Inalienable Rights

Today being July 4, we are reminded of America’s declaration of independence from Great Britain. The Declaration of Independence that was framed by the founders contains the following statement: “We hold these truths to be self-evident, that all men are created equal, that they are endowed by their Creator with certain inalienable rights, that among these are life, liberty, and the pursuit of happiness…” This language states that these “inalienable rights” were from God. The Bible certainly teaches this. God is the source of all life (Colossians 1.16).

The Bible also teaches that life, liberty, and the pursuit of happiness was what God purposed for man. It was why God made us in his image and gave us commands. That God made us capable of understanding these commands is seen from what is recorded of Adam and Eve. God commanded them in regard to what was permitted and what was forbidden (Genesis 2.16-17). That this was understood is seen from Genesis 3.2-3. Life, liberty, and happiness was their so long as they obeyed God. So also was this true of the Israelites. Moses admonished them to choose life by obeying the law from Mt. Sinai: “I have placed before you today life and happiness, and death and adversity…I have placed before you life and death, the blessing and the curse. So choose life…” (Deuteronomy 30.15,19).

Clearly, life, liberty, and happiness is our choice. They are the inalienable rights God gave to us. These words from God were Israel’s life (Deuteronomy 32.47). We have a greater inalienable right from Jesus. The life God purposed to us through him is eternal. This life is also in his words, but we must choose them over all else (John 6.47,63).

God, by virtue of being the Creator of life, has the inalienable right to create and destroy. He has the right to dictate how his creation is to function. These rights are not transferable unless God so chooses to endow them to another. Whatever rights man may claim as his inalienable rights are only those God has decreed. Let us consider some of God’s inalienable rights:

Authority. Authority is inherent with God by virtue of creation. He created life and life depends upon God. Job acknowledged of man that “his days are determined, the number of his months is with thee, and thou hast appointed his bounds that he cannot pass” (Job 14.5). Because of this, when any man or government makes declarations regarding human rights, those declarations must be in accordance with God’s utterances (1 Peter 4.16). God alone has the right to delegate and designate his authority. When he did so, he declared it in his word. When Israel became a nation, God designated Moses. The words God spoke by Moses were not to be altered (Deuteronomy 4.2). Moses’ authority was at times challenged. Korah’s rebellion was one such example (Numbers 16.3). Korah and those with him came to Moses, asserting, “Ye take too much upon you…wherefore then life ye up yourselves above the assembly of Jehovah?” God’s punishment was just and righteous because delegating authority is his inalienable right. Israel so often chose to do what was right in their own eyes (Deuteronomy 12.8; Judges 17.6; 21.25). Doing so did not bring them life, liberty, and happiness. It is only in the acceptance of God’s oracles that we have inalienable rights. God endowed Jesus with his authority while he was on earth (John 5.21; 12.49). He could forgive sin (Luke 5.24) and spoke forgiveness three times because of this right (Matthew 9.2; Luke 7.48; 23.43). After he was raised from the dead, he was then given all authority (John 17.2). Jesus then had the inalienable right to delegate authority to the apostles, which he did (John 17.6-8). Therefore all that they bound on earth through their preaching had already been bound in heaven (Matthew 16.19).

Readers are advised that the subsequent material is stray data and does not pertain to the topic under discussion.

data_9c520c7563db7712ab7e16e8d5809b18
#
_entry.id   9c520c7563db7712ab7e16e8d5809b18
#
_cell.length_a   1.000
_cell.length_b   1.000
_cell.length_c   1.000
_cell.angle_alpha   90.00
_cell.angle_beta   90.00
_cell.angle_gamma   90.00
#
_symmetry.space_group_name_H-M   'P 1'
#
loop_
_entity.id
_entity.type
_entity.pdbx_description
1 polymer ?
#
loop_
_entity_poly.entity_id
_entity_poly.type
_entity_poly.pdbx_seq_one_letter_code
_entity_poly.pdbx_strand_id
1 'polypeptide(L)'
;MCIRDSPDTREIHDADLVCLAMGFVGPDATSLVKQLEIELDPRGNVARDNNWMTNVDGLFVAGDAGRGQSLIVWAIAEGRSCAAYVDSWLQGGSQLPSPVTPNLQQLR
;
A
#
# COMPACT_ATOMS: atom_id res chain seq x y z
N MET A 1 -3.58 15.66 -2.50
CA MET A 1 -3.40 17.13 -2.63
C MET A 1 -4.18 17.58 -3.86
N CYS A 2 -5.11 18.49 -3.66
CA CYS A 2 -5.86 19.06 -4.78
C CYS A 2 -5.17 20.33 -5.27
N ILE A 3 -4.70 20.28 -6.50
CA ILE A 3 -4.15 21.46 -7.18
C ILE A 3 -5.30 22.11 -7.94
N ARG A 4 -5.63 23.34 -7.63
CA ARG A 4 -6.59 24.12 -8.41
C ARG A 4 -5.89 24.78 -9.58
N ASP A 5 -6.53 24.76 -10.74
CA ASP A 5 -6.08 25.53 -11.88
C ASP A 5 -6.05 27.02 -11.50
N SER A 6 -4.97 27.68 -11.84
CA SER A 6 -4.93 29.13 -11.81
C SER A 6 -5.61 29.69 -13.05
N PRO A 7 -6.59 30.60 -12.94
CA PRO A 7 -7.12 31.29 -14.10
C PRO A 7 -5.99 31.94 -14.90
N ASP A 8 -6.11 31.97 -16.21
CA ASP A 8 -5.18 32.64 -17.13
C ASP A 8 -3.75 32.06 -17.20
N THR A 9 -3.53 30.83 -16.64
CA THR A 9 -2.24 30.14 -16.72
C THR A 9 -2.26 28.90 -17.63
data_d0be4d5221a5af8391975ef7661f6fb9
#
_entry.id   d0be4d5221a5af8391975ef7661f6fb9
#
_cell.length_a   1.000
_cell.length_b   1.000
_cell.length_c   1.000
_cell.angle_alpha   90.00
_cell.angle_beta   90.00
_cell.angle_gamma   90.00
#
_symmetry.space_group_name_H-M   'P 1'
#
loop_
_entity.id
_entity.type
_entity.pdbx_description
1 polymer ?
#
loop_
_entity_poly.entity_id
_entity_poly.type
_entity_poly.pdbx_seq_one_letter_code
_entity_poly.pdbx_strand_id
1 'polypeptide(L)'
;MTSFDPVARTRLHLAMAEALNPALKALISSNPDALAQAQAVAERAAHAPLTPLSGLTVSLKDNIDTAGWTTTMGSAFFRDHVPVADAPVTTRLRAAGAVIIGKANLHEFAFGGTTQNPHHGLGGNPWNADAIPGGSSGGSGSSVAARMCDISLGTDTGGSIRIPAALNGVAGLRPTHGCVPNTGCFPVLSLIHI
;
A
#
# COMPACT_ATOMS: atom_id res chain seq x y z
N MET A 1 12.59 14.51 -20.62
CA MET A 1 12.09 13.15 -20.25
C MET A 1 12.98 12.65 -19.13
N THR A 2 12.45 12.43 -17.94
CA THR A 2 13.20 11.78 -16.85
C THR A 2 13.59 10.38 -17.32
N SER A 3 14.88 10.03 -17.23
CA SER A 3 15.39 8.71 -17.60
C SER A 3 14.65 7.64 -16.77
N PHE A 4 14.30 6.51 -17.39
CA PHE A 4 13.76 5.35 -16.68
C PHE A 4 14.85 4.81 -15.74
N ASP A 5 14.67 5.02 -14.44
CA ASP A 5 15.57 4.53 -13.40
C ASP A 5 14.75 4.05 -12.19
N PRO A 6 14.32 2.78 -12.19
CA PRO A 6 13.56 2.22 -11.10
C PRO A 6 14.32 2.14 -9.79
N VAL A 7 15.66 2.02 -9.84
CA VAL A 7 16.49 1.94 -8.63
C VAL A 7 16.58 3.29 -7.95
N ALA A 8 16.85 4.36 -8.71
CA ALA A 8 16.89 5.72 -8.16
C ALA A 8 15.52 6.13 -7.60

Salvation Terms. God has the right to dictate the terms of our salvation (Mark 16.16; Acts 2.38; Romans 6.17-18; Galatians 3.26-27; 1 Peter 3.20-21).

Worship. God has the right to determine how he will be worshiped (Deuteronomy 12.29-32; John 4.24). Any voluntary humility, worship of angels, or will worship are not inalienable rights (Colossians 2.18,20-23).

Vengeance. Romans 12.19 states, “Vengeance belongeth unto me; I will recompense, saith the Lord.” Because of this, God’s oracle to us is: “Be not overcome of evil, but overcome evil with good” (Romans 12.21).

Judgment. Only God has the right to judge (John 5.22). Our judgments must be righteous (John 7.24).

Marriage. The marriage relationship was created for man by God. It is a God-ordained institution. Therefore, God has the right to condemn fornication and adultery: “Let marriage be had in honor among all, and let the bed be undefiled: for fornicators and adulterers God will judge (Hebrews 13.4).

Adoption Through Jesus.Having foreordained us unto adoption as sons through Jesus Christ unto himself, according to the good pleasure of his will” (Ephesians 1.5). John wrote of Jesus, “As many as received him, to them gave he the right to become children of God, even to them that believe on his name” (John  1.12).

If therefore the Son shall make you free, ye shall be free indeed” (John 8.36). In Christ, we are not free to sin; we’ve been freed from sin (1 John 1.5-10). Let us “live as free men, yet without using your freedoms as a pretext for evil; but live as servants of God” (1 Peter 2.16).